Use of Livestock Risk Protection Insurance for Cattle Continues to Grow

Cornhusker Economics July 20, 2022
Use of Livestock Risk Protection Insurance for Cattle Continues to Grow

By Jay Parsons

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The USDA Risk Management Agency first made Livestock Risk Protection (LRP) insurance available for cattle producers in 2003. It remained relatively unchanged until 2018 when several enhancements and improvements began to take place. Those changes resulted in lower costs, increased access, and ease of use for producers using LRP. For example, over about a two-year period from mid-2018 to mid-2020, premium subsidies increased from a flat 13 percent to the current range of 35 to 55 percent. New and beginning producers receive an additional 10 percent subsidy on top of those rates. In 2020, the due date for premiums also moved from the beginning of the insurance period to the end of the insurance period, making it easier for producers to initiate the insurance coverage. These changes have resulted in a dramatic increase in the use of LRP across the country and, particularly, in Nebraska.

Table 1 contains producer participation data in Nebraska for the LRP-Feeder Cattle Insurance Coverage program from 2011 to 2022. LRP-Feeder Cattle insurance is available in five different forms for beef cattle: Steers Weight 1 (< 600 pounds); Heifers Weight 1 (< 600 pounds); Steers Weight 2 (600-900 pounds); Heifers Weight 2 (600-900 pounds); and, Unborn Steers & Heifers (< 600 pounds). It is also available for Brahman and dairy cattle. Table 1 shows the dramatic increase in sales and volume of cattle covered by LRP-Feeder Cattle insurance in Nebraska since the changes were finalized in early 2021. Over 200,000 head of cattle were covered by LRP-Feeder Cattle insurance in Nebraska for the 2022 crop year (purchased from July 1, 2021, through June 30, 2022). This is over three times as many feeder cattle insured than the previous year and 5.8 times the number of cattle insured in 2011, which was the previous record for most feeder cattle insured with LRP insurance in any one year prior to the changes starting in 2018. Many of the coverage ending dates for 2022 policies are yet to be reached so indemnity figures are incomplete but already indemnities nearly match producer premiums paid into the program.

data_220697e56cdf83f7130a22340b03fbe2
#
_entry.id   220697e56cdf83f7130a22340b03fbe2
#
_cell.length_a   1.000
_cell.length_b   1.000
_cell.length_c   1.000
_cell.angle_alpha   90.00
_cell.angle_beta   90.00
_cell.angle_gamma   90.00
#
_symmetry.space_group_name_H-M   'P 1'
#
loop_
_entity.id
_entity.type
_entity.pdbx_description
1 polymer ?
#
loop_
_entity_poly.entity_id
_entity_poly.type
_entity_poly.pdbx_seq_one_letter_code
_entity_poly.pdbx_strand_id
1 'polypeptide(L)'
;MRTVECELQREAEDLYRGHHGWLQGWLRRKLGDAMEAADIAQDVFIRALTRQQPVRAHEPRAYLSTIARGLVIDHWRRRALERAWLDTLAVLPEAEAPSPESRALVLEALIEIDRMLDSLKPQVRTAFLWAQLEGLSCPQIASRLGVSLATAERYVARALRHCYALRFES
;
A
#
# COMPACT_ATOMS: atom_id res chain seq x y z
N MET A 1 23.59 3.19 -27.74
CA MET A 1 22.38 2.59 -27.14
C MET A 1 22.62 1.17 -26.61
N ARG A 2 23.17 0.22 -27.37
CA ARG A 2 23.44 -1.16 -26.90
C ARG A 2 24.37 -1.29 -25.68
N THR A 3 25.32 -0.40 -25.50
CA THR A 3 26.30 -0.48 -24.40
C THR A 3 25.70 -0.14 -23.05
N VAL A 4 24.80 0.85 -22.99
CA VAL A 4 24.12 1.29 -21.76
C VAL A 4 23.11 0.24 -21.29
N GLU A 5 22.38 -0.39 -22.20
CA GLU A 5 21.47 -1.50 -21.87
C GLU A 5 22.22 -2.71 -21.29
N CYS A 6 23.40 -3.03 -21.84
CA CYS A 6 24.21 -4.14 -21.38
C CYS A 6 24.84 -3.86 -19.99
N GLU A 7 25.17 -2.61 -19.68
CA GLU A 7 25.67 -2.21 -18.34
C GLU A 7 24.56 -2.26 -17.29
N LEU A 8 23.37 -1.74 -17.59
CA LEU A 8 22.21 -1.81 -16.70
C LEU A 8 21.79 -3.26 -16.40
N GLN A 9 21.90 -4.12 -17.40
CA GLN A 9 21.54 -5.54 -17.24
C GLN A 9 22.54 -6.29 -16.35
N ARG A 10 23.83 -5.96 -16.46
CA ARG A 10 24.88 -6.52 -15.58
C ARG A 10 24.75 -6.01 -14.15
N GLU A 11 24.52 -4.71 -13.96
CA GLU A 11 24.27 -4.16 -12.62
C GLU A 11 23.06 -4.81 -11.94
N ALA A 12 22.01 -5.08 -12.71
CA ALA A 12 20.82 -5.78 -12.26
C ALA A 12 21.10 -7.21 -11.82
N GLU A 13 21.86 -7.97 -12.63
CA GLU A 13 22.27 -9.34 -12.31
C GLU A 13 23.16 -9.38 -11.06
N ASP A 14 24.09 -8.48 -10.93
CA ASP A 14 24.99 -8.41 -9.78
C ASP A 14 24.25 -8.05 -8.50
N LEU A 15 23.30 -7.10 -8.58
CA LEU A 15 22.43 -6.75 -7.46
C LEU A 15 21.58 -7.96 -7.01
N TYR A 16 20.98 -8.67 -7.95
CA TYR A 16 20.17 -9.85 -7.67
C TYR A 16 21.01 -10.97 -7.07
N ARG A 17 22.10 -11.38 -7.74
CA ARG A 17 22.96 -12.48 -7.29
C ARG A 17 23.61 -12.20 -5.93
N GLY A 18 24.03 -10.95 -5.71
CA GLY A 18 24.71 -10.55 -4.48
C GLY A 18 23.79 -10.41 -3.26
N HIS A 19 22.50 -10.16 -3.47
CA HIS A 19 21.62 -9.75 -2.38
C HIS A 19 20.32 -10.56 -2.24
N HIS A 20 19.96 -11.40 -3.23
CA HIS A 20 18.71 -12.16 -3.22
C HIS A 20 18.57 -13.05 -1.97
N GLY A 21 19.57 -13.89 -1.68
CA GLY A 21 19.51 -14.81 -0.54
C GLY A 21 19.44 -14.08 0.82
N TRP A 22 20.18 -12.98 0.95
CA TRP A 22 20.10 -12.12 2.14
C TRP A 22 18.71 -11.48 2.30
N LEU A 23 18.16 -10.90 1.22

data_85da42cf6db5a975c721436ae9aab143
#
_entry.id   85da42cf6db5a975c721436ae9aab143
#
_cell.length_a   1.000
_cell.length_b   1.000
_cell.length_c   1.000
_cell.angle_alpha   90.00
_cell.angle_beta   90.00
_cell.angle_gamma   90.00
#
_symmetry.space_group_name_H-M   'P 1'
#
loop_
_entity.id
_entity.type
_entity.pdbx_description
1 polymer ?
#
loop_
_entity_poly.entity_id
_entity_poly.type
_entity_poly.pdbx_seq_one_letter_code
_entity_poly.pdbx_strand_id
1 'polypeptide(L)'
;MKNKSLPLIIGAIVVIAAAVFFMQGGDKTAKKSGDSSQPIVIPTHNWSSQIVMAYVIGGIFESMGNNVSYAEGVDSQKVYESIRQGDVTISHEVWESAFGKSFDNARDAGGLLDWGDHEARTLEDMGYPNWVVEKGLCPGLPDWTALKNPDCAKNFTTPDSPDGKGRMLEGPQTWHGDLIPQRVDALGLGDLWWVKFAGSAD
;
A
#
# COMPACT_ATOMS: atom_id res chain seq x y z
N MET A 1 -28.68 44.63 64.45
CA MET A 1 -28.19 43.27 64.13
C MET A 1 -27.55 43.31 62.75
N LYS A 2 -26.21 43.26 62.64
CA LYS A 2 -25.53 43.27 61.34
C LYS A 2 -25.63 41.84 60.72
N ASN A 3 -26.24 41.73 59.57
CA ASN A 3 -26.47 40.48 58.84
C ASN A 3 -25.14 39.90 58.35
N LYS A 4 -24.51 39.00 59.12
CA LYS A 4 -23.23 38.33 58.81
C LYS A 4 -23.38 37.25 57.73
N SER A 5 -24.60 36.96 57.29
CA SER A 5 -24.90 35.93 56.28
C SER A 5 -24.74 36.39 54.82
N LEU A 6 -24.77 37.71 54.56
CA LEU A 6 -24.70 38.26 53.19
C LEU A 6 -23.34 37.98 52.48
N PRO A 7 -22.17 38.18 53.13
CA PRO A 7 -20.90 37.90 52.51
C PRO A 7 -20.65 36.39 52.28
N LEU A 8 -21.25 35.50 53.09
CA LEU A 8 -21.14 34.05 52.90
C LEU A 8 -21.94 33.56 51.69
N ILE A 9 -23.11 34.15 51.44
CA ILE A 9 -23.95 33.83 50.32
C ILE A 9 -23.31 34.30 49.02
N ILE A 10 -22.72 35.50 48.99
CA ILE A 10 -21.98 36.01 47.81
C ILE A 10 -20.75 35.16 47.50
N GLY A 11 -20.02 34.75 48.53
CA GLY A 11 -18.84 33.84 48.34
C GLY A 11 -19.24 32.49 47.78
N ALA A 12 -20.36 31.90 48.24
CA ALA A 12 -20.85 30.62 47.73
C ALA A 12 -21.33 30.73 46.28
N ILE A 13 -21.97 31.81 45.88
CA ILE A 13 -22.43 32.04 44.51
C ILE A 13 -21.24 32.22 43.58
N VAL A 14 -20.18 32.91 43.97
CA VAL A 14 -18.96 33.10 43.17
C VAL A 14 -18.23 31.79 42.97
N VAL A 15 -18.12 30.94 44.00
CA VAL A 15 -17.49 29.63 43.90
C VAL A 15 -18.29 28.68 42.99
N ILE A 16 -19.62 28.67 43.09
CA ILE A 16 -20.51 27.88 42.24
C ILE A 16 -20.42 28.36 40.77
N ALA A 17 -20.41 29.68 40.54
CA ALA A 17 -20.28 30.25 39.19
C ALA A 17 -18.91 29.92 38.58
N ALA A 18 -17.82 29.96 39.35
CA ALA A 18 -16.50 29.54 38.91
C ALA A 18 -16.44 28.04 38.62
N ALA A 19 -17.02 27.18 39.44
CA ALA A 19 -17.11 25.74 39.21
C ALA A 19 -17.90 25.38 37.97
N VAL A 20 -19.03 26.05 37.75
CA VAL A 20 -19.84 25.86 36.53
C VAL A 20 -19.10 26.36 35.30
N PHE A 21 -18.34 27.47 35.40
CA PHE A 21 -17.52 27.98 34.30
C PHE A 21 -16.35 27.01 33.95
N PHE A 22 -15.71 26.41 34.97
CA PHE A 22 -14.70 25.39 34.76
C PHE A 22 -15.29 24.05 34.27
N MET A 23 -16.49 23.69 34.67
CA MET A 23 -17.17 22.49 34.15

Table 1: LRP-Feeder Cattle Summary of Business for Nebraska

Historically, LRP-Fed Cattle insurance has not been as widely used as LRP-Feeder Cattle insurance. LRP-Fed Cattle insurance is for steers and heifers weighing more than 900 pounds. Whereas LRP-Feeder Cattle insurance is connected in price to the Chicago Mercantile Exchange (CME) Feeder Cattle futures contract, LRP-Fed Cattle insurance is connected to the CME Live Cattle futures contract. Prior to the 2021 crop production year, fewer than 2,000 head of slaughter cattle had been insured annually in Nebraska with LRP-Fed Cattle insurance. In the 2021 crop production year, the number of slaughter cattle in Nebraska insured with LRP-Fed Cattle insurance jumped to almost 50,000 head. The number insured tripled in the 2022 crop production year with 148,297 head insured across 207 policies.

Table 2: LRP-Fed Cattle Summary of Business for Nebraska

National LRP sales numbers for cattle follow a similar pattern to Nebraska sales numbers with one exception. The number of fed cattle in Nebraska covered by LRP-Fed Cattle insurance has historically been about 6-8% of the national total. For both 2021 and 2022, the number of cattle covered by LRP-Fed Cattle insurance in Nebraska represented about 25% of the national total. The number of cattle in the United States insured with LRP-Fed Cattle jumped from 8,098 head in 2020 to 180,660 in 2021 and 594,622 in 2022. While these increases seem dramatic, they are not as dramatic as the changes in Nebraska. Nebraska cattle covered under LRP-Fed Cattle insurance only made up 7% of the national total in 2020 compared to 27% in 2021 and 25% in 2022. The number of feeder cattle in Nebraska covered by LRP-Feeder Cattle insurance has historically been about 9-10% of the national total.

Like most insurance, cattle producers should not purchase LRP hoping to collect on it. All else being equal, strong market prices are preferred. For example, in 2014, the average Nebraska auction price for  500-600 pound feeder steers during the last three months of the calendar year climbed to over $300 per cwt. Under those circumstances, LRP insurance is providing price protection that is not needed. This is reflected in almost no indemnity payments to producers with LRP insurance for cattle purchased for the 2014 production year. However, the following two years saw prices drop from these historical highs and LRP insurance provided a nice price floor for those who purchased it to soften the impact of the declining markets.

When used as a regular part of a market risk management plan, LRP insurance can help protect profits in years where markets turn for the worse. The recent changes to the program have made LRP insurance more appealing to cattle producers and sales of LRP have subsequently increased dramatically. Strong price increases may make LRP unnecessary, but it is difficult to predict when the price increases will end. LRP insurance is a safety net, reducing downside price risk by providing a floor on national price expectations while also allowing producers to take advantage of higher national prices if they occur. 


This material is based upon work supported by USDA/NIFA under Award Number 2018-70027-28586.


Jay Parsons, Professor
Farm and Ranch Management Specialist
Dept. of Agricultural Economics
University of Nebraska-Lincoln